This post is the third and final part of a series on X-Men’s Storm (aka Ororo Munroe) and the relationship of identity and colonialism in three comic books featuring her. In Part One I examined Uncanny X-Men #186, which features the story “Lifedeath.” In it, I began to work out a parallel between Edward Said’s notion of the “textual attitude” and the pedantic adherence to superhero comic book continuity, and how even laudable attempts to develop unique and interesting identity narratives for black superheroes is marred by the gravity of that attitude. In Part Two, I examined “Lifedeath II,” which finds Storm in East Africa struggling to find herself in her motherland, and the story’s creating of a space to imagine the voice of the typically voiceless subaltern subject, even if ultimately the comic continues to fall short of a representation that does not genericize “Africa” as a place. Despite their shortcomings, I still think these two comics are among the best of mainstream comics of the 1980s. In this final post, I am examining Storm #3 (November 2014), written by Greg Pak, with art by Scott Hepburn (pencils and inks), David Baldeon (pencils), Jordi Tarragona (inks) and Rachelle Rosenberg (colors). While not technically part of the “Lifedeath” cycle of stories (there was once going to be a “Lifedeath III,” but when it fell through Barry Windsor-Smith adapted it a non-X-related independent project), the story in Storm #3, “Return of the Goddess,” refers back not only to Ororo’s African origins, but to “Lifedeath II.” As far as I have been able to determine, this is the only story since the two issues in the 1980s I examined in the previous posts to address this time in Storm’s life and those previous stories.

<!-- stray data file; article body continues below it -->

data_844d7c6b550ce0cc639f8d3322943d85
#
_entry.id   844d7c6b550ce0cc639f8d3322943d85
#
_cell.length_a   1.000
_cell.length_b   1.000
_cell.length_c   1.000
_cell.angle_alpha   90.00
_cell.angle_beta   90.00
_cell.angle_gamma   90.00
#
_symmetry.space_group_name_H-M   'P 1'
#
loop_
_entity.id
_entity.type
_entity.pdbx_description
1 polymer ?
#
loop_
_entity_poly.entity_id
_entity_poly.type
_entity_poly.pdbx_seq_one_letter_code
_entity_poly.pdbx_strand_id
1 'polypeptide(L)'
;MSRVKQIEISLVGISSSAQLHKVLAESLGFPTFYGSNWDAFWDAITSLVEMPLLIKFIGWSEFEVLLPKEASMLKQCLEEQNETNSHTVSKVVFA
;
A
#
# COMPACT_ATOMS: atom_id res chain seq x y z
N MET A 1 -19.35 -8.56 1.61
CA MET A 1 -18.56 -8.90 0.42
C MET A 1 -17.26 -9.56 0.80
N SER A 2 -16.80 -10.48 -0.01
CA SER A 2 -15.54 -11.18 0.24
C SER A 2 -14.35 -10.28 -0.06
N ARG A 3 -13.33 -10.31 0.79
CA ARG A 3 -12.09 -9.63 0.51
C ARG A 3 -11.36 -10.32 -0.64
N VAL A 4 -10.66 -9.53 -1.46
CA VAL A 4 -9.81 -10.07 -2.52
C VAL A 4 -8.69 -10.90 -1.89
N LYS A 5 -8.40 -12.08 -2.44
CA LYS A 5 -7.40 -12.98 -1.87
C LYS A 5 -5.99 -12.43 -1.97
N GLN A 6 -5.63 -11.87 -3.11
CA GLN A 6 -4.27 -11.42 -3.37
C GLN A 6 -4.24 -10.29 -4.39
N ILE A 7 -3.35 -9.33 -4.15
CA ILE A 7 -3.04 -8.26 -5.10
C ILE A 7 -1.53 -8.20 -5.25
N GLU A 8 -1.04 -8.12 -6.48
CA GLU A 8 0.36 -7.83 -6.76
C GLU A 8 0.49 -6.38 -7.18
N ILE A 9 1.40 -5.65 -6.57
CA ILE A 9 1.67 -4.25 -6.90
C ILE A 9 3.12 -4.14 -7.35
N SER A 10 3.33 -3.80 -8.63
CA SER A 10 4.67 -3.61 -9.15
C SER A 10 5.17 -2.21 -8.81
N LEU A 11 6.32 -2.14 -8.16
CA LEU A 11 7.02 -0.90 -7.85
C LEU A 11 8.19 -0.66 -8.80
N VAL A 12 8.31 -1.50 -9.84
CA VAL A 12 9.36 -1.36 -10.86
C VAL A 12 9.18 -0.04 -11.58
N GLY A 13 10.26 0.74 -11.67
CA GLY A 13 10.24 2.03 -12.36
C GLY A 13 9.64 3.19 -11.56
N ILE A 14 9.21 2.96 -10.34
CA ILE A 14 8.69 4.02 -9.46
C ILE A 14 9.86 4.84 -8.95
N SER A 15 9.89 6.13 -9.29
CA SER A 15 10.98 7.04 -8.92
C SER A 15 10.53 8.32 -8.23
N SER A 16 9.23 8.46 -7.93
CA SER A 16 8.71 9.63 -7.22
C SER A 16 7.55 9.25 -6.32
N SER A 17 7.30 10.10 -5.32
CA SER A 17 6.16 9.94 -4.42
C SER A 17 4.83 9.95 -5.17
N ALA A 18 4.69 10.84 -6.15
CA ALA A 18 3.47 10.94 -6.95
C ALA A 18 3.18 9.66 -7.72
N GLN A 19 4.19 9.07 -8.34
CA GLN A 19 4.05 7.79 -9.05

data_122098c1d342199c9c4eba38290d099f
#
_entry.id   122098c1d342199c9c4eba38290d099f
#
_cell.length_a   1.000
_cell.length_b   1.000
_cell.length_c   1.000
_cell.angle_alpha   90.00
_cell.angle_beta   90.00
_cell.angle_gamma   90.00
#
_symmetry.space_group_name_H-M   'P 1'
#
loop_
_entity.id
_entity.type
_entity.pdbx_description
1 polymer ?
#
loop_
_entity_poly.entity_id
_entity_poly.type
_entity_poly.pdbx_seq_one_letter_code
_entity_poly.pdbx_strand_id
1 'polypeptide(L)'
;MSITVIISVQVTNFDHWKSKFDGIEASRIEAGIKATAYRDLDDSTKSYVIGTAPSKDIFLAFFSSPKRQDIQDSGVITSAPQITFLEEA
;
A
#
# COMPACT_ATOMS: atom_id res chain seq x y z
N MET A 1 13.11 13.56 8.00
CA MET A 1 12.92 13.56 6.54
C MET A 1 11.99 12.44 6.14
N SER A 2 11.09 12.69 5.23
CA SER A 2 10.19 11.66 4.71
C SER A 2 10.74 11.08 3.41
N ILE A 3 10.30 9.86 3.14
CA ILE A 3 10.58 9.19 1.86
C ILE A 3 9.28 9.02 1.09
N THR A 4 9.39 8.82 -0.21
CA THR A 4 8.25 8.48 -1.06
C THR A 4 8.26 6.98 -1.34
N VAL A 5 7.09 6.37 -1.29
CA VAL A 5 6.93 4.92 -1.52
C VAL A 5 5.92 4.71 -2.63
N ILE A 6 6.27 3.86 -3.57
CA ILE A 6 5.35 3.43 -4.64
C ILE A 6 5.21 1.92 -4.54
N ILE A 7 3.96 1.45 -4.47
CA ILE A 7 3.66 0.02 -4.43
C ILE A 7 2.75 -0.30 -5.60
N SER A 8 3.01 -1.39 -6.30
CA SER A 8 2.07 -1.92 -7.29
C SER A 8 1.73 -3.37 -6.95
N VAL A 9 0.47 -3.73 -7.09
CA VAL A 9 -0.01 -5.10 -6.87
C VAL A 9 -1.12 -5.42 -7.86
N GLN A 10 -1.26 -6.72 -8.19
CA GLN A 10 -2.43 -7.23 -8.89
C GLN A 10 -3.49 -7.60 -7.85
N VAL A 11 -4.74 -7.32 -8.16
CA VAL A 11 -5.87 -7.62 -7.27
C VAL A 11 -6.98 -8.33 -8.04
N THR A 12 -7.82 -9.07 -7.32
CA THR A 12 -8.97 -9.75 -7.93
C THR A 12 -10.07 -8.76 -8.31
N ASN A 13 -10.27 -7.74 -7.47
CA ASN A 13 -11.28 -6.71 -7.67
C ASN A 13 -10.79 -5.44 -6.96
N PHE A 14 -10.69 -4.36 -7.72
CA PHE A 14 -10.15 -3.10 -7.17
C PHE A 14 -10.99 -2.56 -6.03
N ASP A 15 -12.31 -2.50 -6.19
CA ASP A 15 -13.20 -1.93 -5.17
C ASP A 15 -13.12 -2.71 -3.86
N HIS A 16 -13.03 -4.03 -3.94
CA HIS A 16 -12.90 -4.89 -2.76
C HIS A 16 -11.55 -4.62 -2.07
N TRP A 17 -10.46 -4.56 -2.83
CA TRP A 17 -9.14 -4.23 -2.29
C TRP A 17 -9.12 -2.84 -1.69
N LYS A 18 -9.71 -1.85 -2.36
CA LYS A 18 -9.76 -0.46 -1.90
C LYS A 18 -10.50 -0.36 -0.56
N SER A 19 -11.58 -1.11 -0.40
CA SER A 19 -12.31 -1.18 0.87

Presumably, Storm spent a lot of time in Africa when she was married to the Black Panther (or maybe not, though I have never read any of those issues I remember them being temporary members of the Fantastic Four). I’ve long had an aversion to that plot line because it seemed to me that ultimately it was more about putting their only two African characters of note together than it ever was about representing something as radical as black love in a genre supported by a white supremacist framework. Regardless, the story in Storm #3 certainly reinforces the notion that Storm has not returned to the site of her recruitment by Professor X back in Giant Size X-Men #1 since it happened.
(Not) “Lifedeath III”
“Return of the Goddess” is a fairly brief and straightforward story that seeks to re-assess Ororo’s role as “a goddess” in that first appearance and address the legacy of colonialism in Africa about as directly as you can expect from a Marvel comic. The story opens with Ororo receiving an anonymous invitation to return to Kenya to check out new technology that is promising to bring “rain to the desert.” She accepts the invitation, knowing full well it could be trap, but feeling a responsibility to return to what Esther, a local woman, calls “the scene of the crime” when Storm arrives at the altar where she once fulfilled the supplications of the people in a time of drought. It is an awkward scene in which Ororo tries to apologize for having taken on the role of goddess for the local people, but the elderly local woman apologizes, too—taking responsibility for enabling that goddess delusion. Esther says, “We all knew you were just a crazy girl. But we needed the rain.”